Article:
One of the most common complaints received from contracted dentists is an inability to bill patients for procedures that are considered by the payer to be a component of another procedure, or procedures that are disallowed or even denied by the plan. In such cases, dentists feel that they are providing free services to patients. This is especially true if the plan considers the entire procedure to be unnecessary or disallowed. Therefore, it is important for dentists to evaluate and understand contract provisions while considering a contract with a plan. For example, dentists may wish to research whether a contract provision that considers a procedure to be a component of another procedure is actually due to guidelines established in the Code. 

Dental benefits industry perspective—component procedures:
An important feature of dental benefits for the patient is reducing out-of-pocket expenses. Along with lower copayments when using contracted providers, prohibitions on balance billing—including billing for components of a service separately—are an important part of establishing some predictability in patients' costs. Ultimately, the provisions of an employer's group policy govern what the carrier pays. If covered, the carrier may establish policies that govern payment for services that do not conflict with Health Insurance Portability and Accountability Act requirements to use the current version of the Code.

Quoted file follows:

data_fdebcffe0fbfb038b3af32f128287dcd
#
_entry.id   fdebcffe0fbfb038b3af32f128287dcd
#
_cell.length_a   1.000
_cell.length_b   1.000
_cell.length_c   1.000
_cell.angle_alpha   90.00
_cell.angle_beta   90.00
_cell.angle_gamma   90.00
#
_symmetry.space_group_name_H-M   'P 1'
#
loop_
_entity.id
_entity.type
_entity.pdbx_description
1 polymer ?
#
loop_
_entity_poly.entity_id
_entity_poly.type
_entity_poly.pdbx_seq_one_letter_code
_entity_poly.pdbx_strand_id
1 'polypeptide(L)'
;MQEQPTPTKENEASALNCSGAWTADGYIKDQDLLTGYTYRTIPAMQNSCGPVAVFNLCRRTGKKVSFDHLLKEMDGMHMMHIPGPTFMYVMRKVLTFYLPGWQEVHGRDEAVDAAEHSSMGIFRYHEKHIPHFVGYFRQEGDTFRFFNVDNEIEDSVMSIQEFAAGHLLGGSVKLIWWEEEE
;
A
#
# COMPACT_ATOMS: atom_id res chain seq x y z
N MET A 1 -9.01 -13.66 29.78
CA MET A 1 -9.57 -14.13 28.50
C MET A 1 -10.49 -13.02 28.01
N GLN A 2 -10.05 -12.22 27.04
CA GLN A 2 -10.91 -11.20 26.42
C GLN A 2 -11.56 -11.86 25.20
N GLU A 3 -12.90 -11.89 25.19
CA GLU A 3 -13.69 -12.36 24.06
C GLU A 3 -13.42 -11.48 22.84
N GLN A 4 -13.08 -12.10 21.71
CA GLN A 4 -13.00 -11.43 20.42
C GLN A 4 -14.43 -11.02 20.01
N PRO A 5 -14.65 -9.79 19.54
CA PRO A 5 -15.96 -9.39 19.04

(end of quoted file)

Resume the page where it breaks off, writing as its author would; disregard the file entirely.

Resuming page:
When a contracted dentist bills a patient for a procedure considered to be a component of another procedure and it is processed as one procedure, in most cases the payer is attempting to follow guidelines established in the Code.

However, in self-funded situations, employers determine covered benefits and how they are paid. These employer groups are regulated under federal law—the Employee Retirement Income Security Act of 1974—and are exempt from other requirements. About 37 million of the 170 million Americans enrolled in dental plans are covered under employer self-funded groups. This is 26 percent of the private market for dental benefits. In these cases, the payer performs as a dental administrator and is obligated by contract to process claims as the employer group specifies.

It is important to note that the Code is mandated under HIPAA as the standard procedure set and payers are legally bound to process claims based on the Code. All claims, whether submitted on a HIPAA standard electronic dental transaction or on paper, must use the dental procedure code from the version of the Code in effect on the date of service.